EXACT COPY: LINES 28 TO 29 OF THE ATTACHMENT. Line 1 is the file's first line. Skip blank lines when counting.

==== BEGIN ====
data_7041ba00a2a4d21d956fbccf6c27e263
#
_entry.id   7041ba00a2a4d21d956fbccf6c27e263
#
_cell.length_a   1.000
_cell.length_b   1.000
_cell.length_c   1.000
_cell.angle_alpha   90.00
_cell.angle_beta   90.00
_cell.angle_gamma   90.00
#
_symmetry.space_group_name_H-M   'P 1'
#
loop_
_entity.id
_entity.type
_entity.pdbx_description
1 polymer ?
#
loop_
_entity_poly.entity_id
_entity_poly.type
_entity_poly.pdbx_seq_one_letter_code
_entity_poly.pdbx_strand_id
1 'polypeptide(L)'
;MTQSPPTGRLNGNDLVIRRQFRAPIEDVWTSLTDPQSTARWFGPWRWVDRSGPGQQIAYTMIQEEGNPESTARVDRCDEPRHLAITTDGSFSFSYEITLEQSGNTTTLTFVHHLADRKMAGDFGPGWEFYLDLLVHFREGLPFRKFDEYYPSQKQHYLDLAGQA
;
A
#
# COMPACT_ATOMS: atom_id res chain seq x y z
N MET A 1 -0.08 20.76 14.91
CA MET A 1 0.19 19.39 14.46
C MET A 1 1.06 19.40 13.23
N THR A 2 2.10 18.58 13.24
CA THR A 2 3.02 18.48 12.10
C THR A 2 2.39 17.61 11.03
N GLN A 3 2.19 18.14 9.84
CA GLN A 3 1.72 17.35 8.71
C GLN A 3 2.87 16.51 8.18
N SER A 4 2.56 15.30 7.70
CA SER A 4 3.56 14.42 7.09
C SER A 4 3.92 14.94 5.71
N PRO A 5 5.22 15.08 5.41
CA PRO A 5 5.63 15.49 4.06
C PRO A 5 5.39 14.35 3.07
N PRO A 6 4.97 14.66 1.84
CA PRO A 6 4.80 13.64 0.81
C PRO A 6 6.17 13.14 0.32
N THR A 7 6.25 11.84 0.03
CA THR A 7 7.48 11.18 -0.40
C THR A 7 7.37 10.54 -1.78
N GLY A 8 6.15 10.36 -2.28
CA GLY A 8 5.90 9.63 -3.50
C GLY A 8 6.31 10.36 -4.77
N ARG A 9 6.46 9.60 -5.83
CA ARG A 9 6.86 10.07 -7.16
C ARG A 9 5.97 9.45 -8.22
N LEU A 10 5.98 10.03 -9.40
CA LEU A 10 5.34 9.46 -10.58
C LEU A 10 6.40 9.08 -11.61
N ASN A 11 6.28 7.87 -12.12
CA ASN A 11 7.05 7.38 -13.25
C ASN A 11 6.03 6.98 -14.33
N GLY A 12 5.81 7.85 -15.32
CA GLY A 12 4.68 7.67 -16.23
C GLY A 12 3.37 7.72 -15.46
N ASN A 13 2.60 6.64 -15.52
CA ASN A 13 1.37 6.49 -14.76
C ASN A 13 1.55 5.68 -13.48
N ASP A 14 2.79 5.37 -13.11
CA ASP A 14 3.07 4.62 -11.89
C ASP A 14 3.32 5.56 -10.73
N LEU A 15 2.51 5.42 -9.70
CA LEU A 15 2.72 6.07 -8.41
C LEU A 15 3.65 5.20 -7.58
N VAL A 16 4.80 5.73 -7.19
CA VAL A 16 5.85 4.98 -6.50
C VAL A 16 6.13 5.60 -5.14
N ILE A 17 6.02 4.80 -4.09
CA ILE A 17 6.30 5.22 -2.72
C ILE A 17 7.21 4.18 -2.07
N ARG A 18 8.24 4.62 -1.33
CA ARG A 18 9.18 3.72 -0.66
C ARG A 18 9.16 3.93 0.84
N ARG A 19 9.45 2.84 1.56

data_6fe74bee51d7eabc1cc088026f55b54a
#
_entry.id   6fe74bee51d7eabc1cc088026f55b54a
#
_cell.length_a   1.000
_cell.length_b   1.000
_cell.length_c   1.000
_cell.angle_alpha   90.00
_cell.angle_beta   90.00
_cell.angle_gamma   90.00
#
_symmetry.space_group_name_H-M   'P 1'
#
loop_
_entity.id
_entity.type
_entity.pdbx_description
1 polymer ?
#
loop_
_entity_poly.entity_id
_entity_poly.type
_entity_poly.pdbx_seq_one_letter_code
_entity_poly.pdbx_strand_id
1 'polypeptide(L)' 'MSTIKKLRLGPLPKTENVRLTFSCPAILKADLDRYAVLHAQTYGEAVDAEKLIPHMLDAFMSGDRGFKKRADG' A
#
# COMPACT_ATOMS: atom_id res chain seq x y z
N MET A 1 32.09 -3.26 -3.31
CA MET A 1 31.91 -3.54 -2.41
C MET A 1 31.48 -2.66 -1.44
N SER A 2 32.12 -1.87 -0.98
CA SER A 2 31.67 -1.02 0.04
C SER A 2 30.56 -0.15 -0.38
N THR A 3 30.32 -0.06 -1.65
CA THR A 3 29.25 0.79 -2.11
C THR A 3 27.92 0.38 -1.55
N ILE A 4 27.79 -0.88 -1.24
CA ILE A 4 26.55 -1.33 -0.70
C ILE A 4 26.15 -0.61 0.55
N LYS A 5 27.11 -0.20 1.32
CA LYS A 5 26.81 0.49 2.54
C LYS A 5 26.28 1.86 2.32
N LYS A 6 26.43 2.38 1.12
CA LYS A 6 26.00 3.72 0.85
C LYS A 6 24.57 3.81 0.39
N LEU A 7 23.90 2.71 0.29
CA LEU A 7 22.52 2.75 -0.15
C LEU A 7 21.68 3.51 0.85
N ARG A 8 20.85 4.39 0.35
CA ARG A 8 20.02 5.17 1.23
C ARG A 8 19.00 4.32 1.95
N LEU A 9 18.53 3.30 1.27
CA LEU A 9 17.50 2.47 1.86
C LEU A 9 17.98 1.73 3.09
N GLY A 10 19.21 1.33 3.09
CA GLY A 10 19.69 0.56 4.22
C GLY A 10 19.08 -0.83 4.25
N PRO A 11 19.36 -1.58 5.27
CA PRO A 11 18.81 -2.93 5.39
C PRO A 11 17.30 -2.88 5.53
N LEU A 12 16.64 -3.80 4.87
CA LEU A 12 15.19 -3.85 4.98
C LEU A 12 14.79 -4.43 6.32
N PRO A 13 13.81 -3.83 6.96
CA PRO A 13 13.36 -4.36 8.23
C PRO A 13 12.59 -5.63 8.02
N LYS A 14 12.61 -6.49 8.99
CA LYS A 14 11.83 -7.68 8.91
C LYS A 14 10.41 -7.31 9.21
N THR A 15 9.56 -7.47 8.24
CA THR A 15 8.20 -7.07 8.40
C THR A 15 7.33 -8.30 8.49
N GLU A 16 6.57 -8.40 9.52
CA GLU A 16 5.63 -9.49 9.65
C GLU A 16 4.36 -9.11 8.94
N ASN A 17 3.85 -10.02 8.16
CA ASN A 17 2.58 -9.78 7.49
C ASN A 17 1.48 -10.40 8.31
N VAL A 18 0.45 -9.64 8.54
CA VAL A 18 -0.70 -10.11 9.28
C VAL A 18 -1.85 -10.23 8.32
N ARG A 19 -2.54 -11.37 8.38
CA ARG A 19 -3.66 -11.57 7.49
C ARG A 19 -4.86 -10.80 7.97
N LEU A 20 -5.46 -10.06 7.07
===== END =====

A
#